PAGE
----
SEAS partnerships to increase STEM proficiency

Increasing the nation’s proficiency in STEM fields—science, technology, engineering and math—is one of President Obama’s top educational goals. He has made it clear that more bright young students should be entering the pipeline to become working scientists and engineers, and has called on educational institutions to help meet this challenge.    

The School of Engineering and Applied Science (SEAS) recently took another step toward that goal with a pair of new academic agreements. Called the “Four Plus One” partnerships, the plans allow students from Haverford College and Bryn Mawr College to gain early acceptance into the Penn Engineering master’s programs and complete the programs with one additional year of study, after finishing their undergraduate degrees.

In separate signing ceremonies, SEAS Dean Eduardo Glandt met with Linda Bell, provost of Haverford, and Kim Cassidy, provost of Bryn Mawr, to finalize the partnerships.

“Penn Engineering is excited to work with our colleagues at Haverford and Bryn Mawr in offering this new program,” Glandt says. “We are always searching for ways to expand access to our excellent engineering education and are looking forward to welcoming our first class of participants.”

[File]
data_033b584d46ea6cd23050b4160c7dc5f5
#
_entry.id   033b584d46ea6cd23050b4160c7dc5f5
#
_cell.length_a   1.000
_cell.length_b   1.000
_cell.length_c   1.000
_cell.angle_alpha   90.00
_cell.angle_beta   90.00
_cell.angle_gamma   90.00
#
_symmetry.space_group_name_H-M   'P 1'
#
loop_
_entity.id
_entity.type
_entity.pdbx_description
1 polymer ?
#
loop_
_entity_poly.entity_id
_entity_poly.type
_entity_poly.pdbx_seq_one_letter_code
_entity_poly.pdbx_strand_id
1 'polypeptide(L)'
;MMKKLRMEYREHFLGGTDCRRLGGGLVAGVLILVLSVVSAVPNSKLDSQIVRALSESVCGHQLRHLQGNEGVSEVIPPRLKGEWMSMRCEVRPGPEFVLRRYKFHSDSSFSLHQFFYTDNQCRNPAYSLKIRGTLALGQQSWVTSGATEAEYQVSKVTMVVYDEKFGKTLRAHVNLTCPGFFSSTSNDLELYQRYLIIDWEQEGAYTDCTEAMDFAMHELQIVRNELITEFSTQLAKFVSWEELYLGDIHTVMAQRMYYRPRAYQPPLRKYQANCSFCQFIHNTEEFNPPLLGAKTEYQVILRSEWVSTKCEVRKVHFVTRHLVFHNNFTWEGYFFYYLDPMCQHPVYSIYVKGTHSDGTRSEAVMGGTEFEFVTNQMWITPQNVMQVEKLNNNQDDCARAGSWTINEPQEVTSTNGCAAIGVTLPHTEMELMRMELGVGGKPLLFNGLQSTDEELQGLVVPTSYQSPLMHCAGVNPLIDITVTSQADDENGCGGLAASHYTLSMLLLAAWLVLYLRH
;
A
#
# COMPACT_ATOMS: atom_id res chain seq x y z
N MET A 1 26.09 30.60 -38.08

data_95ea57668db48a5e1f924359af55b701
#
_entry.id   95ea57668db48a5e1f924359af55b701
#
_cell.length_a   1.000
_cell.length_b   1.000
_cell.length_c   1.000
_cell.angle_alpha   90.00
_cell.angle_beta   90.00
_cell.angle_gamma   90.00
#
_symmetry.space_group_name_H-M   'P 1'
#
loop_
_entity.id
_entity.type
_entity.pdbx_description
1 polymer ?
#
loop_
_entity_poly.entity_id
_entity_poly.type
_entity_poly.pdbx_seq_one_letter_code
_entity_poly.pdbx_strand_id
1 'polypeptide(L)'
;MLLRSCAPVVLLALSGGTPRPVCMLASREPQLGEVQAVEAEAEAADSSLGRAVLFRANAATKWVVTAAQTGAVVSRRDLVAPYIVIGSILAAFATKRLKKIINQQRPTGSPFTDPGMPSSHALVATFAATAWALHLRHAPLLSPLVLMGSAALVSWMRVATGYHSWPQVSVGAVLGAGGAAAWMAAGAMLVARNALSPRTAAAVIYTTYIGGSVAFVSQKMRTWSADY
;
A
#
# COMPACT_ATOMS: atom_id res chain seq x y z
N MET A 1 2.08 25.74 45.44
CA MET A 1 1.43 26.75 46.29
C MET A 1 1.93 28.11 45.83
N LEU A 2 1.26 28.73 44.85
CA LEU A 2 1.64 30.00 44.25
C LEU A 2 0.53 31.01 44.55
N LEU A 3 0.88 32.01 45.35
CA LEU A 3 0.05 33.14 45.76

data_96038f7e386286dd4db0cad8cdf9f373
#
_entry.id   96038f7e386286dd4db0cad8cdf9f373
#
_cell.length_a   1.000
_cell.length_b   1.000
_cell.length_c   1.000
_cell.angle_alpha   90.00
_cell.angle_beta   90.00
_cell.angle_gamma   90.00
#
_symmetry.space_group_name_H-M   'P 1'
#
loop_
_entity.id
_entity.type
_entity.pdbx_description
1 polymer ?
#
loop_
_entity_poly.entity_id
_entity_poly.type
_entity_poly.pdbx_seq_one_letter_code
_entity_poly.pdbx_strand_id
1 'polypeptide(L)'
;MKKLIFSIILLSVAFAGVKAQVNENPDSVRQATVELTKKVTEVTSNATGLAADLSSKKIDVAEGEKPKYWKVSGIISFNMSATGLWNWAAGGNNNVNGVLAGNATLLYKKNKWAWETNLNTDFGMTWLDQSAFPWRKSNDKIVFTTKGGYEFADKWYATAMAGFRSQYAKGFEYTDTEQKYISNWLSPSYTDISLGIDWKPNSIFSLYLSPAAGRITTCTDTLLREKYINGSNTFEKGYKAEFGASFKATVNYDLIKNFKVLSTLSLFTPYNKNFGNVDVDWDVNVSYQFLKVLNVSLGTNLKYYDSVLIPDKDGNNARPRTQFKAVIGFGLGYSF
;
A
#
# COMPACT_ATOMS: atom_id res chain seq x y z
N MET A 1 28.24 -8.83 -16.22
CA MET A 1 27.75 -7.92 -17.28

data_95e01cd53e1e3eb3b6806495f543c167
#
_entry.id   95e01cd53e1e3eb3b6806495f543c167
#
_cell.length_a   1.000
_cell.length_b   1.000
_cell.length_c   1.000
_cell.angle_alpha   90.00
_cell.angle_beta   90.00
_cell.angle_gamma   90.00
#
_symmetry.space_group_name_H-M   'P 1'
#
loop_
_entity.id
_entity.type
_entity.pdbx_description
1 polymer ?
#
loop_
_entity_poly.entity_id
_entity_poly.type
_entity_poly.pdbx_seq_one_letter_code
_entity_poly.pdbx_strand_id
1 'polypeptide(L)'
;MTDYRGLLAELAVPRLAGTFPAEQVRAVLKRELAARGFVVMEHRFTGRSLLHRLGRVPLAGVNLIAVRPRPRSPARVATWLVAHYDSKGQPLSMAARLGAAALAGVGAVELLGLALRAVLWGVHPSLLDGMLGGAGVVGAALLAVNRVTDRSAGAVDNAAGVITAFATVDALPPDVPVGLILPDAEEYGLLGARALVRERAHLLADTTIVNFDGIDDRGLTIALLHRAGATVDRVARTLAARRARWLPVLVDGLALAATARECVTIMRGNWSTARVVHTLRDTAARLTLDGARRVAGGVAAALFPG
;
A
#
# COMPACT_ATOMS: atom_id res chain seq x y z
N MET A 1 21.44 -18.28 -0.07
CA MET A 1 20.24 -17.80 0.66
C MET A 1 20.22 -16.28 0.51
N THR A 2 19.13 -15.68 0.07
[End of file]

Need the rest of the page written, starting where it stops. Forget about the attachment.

After their sophomore year, Haverford and Bryn Mawr students with the necessary backgrounds, majors, and a strong academic record may apply to a master’s program at Penn Engineering via this new program.

As part of the Quaker Consortium, students at both schools may already take classes at Penn that count toward their undergraduate degrees at no additional cost. The Four Plus One program expands on that relationship by also allowing participating students to take graduate-level courses that will count towards their prospective master’s degree work in engineering.

Penn Engineering expects to enroll the first participants for the upcoming fall semester.